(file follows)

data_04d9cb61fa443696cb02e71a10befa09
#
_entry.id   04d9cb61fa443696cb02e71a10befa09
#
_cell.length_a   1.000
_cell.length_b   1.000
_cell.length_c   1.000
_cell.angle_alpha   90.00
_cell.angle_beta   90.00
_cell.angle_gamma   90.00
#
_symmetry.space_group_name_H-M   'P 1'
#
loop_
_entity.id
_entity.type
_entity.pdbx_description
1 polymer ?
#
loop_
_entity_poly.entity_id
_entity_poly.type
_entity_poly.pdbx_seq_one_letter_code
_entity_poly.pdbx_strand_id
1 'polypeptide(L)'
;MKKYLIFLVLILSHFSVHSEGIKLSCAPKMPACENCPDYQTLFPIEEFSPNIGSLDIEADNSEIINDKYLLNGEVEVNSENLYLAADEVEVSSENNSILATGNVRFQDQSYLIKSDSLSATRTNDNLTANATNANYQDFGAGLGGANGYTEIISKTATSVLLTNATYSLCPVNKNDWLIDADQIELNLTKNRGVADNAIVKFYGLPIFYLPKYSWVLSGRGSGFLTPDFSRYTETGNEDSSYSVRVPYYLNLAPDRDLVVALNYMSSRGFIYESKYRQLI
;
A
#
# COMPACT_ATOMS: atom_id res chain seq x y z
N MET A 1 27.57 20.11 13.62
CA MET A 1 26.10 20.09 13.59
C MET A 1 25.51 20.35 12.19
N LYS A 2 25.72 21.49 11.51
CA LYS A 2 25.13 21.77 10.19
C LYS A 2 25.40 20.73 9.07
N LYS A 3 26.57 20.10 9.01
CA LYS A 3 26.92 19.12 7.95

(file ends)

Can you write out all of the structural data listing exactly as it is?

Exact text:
data_04d9cb61fa443696cb02e71a10befa09
#
_entry.id   04d9cb61fa443696cb02e71a10befa09
#
_cell.length_a   1.000
_cell.length_b   1.000
_cell.length_c   1.000
_cell.angle_alpha   90.00
_cell.angle_beta   90.00
_cell.angle_gamma   90.00
#
_symmetry.space_group_name_H-M   'P 1'
#
loop_
_entity.id
_entity.type
_entity.pdbx_description
1 polymer ?
#
loop_
_entity_poly.entity_id
_entity_poly.type
_entity_poly.pdbx_seq_one_letter_code
_entity_poly.pdbx_strand_id
1 'polypeptide(L)'
;MKKYLIFLVLILSHFSVHSEGIKLSCAPKMPACENCPDYQTLFPIEEFSPNIGSLDIEADNSEIINDKYLLNGEVEVNSENLYLAADEVEVSSENNSILATGNVRFQDQSYLIKSDSLSATRTNDNLTANATNANYQDFGAGLGGANGYTEIISKTATSVLLTNATYSLCPVNKNDWLIDADQIELNLTKNRGVADNAIVKFYGLPIFYLPKYSWVLSGRGSGFLTPDFSRYTETGNEDSSYSVRVPYYLNLAPDRDLVVALNYMSSRGFIYESKYRQLI
;
A
#
# COMPACT_ATOMS: atom_id res chain seq x y z
N MET A 1 27.57 20.11 13.62
CA MET A 1 26.10 20.09 13.59
C MET A 1 25.51 20.35 12.19
N LYS A 2 25.72 21.49 11.51
CA LYS A 2 25.13 21.77 10.19
C LYS A 2 25.40 20.73 9.07
N LYS A 3 26.57 20.10 9.01
CA LYS A 3 26.92 19.12 7.95